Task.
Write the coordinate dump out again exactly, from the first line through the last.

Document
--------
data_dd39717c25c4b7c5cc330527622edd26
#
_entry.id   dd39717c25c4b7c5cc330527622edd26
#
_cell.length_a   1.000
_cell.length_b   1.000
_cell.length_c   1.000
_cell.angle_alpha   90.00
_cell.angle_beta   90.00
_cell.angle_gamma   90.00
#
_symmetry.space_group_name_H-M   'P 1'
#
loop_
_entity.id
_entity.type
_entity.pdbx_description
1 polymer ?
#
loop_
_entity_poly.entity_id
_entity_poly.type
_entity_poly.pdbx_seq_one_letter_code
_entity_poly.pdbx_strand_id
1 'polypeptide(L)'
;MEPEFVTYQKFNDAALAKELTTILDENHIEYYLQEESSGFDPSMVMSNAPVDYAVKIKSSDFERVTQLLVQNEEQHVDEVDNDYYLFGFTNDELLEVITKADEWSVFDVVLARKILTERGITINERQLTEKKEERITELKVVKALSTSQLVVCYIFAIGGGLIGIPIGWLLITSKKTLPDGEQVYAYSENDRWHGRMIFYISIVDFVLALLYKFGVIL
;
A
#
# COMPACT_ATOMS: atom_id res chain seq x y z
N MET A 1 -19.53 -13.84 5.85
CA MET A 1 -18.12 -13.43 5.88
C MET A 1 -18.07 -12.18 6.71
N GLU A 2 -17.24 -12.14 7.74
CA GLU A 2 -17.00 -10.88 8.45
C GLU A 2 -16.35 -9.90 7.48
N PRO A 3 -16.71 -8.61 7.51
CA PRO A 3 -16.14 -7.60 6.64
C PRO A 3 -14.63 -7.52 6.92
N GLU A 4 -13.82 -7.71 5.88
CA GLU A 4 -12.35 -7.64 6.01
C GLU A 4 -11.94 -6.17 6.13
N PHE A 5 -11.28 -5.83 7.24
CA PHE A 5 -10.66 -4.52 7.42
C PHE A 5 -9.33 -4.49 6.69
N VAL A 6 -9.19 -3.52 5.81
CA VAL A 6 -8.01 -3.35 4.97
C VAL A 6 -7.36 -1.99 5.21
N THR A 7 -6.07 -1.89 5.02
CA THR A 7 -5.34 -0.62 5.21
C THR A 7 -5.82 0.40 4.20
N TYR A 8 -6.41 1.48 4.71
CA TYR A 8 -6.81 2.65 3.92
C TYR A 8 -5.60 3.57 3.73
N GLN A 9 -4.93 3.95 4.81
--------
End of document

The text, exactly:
data_dd39717c25c4b7c5cc330527622edd26
#
_entry.id   dd39717c25c4b7c5cc330527622edd26
#
_cell.length_a   1.000
_cell.length_b   1.000
_cell.length_c   1.000
_cell.angle_alpha   90.00
_cell.angle_beta   90.00
_cell.angle_gamma   90.00
#
_symmetry.space_group_name_H-M   'P 1'
#
loop_
_entity.id
_entity.type
_entity.pdbx_description
1 polymer ?
#
loop_
_entity_poly.entity_id
_entity_poly.type
_entity_poly.pdbx_seq_one_letter_code
_entity_poly.pdbx_strand_id
1 'polypeptide(L)'
;MEPEFVTYQKFNDAALAKELTTILDENHIEYYLQEESSGFDPSMVMSNAPVDYAVKIKSSDFERVTQLLVQNEEQHVDEVDNDYYLFGFTNDELLEVITKADEWSVFDVVLARKILTERGITINERQLTEKKEERITELKVVKALSTSQLVVCYIFAIGGGLIGIPIGWLLITSKKTLPDGEQVYAYSENDRWHGRMIFYISIVDFVLALLYKFGVIL
;
A
#
# COMPACT_ATOMS: atom_id res chain seq x y z
N MET A 1 -19.53 -13.84 5.85
CA MET A 1 -18.12 -13.43 5.88
C MET A 1 -18.07 -12.18 6.71
N GLU A 2 -17.24 -12.14 7.74
CA GLU A 2 -17.00 -10.88 8.45
C GLU A 2 -16.35 -9.90 7.48
N PRO A 3 -16.71 -8.61 7.51
CA PRO A 3 -16.14 -7.60 6.64
C PRO A 3 -14.63 -7.52 6.92
N GLU A 4 -13.82 -7.71 5.88
CA GLU A 4 -12.35 -7.64 6.01
C GLU A 4 -11.94 -6.17 6.13
N PHE A 5 -11.28 -5.83 7.24
CA PHE A 5 -10.66 -4.52 7.42
C PHE A 5 -9.33 -4.49 6.69
N VAL A 6 -9.19 -3.52 5.81
CA VAL A 6 -8.01 -3.35 4.97
C VAL A 6 -7.36 -1.99 5.21
N THR A 7 -6.07 -1.89 5.02
CA THR A 7 -5.34 -0.62 5.21
C THR A 7 -5.82 0.40 4.20
N TYR A 8 -6.41 1.48 4.71
CA TYR A 8 -6.81 2.65 3.92
C TYR A 8 -5.60 3.57 3.73
N GLN A 9 -4.93 3.95 4.81